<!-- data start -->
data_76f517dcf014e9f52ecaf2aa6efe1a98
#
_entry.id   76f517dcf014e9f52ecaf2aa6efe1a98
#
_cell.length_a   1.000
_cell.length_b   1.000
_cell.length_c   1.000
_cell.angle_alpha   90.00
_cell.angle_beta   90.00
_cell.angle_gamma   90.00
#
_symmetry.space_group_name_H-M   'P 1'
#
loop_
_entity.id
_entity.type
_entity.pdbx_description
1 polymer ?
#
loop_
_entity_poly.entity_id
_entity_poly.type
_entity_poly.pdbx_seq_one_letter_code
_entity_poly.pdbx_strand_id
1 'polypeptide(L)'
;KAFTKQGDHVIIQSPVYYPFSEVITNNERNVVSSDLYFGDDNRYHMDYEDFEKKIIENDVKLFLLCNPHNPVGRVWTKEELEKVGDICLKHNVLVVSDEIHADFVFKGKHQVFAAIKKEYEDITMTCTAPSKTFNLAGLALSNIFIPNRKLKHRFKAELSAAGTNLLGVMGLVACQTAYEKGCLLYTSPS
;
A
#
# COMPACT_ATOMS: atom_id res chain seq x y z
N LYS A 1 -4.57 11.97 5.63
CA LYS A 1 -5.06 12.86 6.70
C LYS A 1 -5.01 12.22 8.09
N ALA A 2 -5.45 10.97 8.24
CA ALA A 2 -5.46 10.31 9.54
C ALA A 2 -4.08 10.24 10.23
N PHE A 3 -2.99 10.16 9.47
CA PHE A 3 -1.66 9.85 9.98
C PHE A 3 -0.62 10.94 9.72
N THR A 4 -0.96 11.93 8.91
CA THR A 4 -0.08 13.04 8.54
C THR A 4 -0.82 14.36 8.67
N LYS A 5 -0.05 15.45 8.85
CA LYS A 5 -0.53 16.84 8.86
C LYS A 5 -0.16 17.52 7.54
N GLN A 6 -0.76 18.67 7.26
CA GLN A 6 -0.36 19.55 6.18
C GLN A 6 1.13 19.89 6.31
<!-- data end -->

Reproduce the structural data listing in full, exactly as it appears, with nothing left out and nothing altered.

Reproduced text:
data_76f517dcf014e9f52ecaf2aa6efe1a98
#
_entry.id   76f517dcf014e9f52ecaf2aa6efe1a98
#
_cell.length_a   1.000
_cell.length_b   1.000
_cell.length_c   1.000
_cell.angle_alpha   90.00
_cell.angle_beta   90.00
_cell.angle_gamma   90.00
#
_symmetry.space_group_name_H-M   'P 1'
#
loop_
_entity.id
_entity.type
_entity.pdbx_description
1 polymer ?
#
loop_
_entity_poly.entity_id
_entity_poly.type
_entity_poly.pdbx_seq_one_letter_code
_entity_poly.pdbx_strand_id
1 'polypeptide(L)'
;KAFTKQGDHVIIQSPVYYPFSEVITNNERNVVSSDLYFGDDNRYHMDYEDFEKKIIENDVKLFLLCNPHNPVGRVWTKEELEKVGDICLKHNVLVVSDEIHADFVFKGKHQVFAAIKKEYEDITMTCTAPSKTFNLAGLALSNIFIPNRKLKHRFKAELSAAGTNLLGVMGLVACQTAYEKGCLLYTSPS
;
A
#
# COMPACT_ATOMS: atom_id res chain seq x y z
N LYS A 1 -4.57 11.97 5.63
CA LYS A 1 -5.06 12.86 6.70
C LYS A 1 -5.01 12.22 8.09
N ALA A 2 -5.45 10.97 8.24
CA ALA A 2 -5.46 10.31 9.54
C ALA A 2 -4.08 10.24 10.23
N PHE A 3 -2.99 10.16 9.47
CA PHE A 3 -1.66 9.85 9.98
C PHE A 3 -0.62 10.94 9.72
N THR A 4 -0.96 11.93 8.91
CA THR A 4 -0.08 13.04 8.54
C THR A 4 -0.82 14.36 8.67
N LYS A 5 -0.05 15.45 8.85
CA LYS A 5 -0.53 16.84 8.86
C LYS A 5 -0.16 17.52 7.54
N GLN A 6 -0.76 18.67 7.26
CA GLN A 6 -0.36 19.55 6.18
C GLN A 6 1.13 19.89 6.31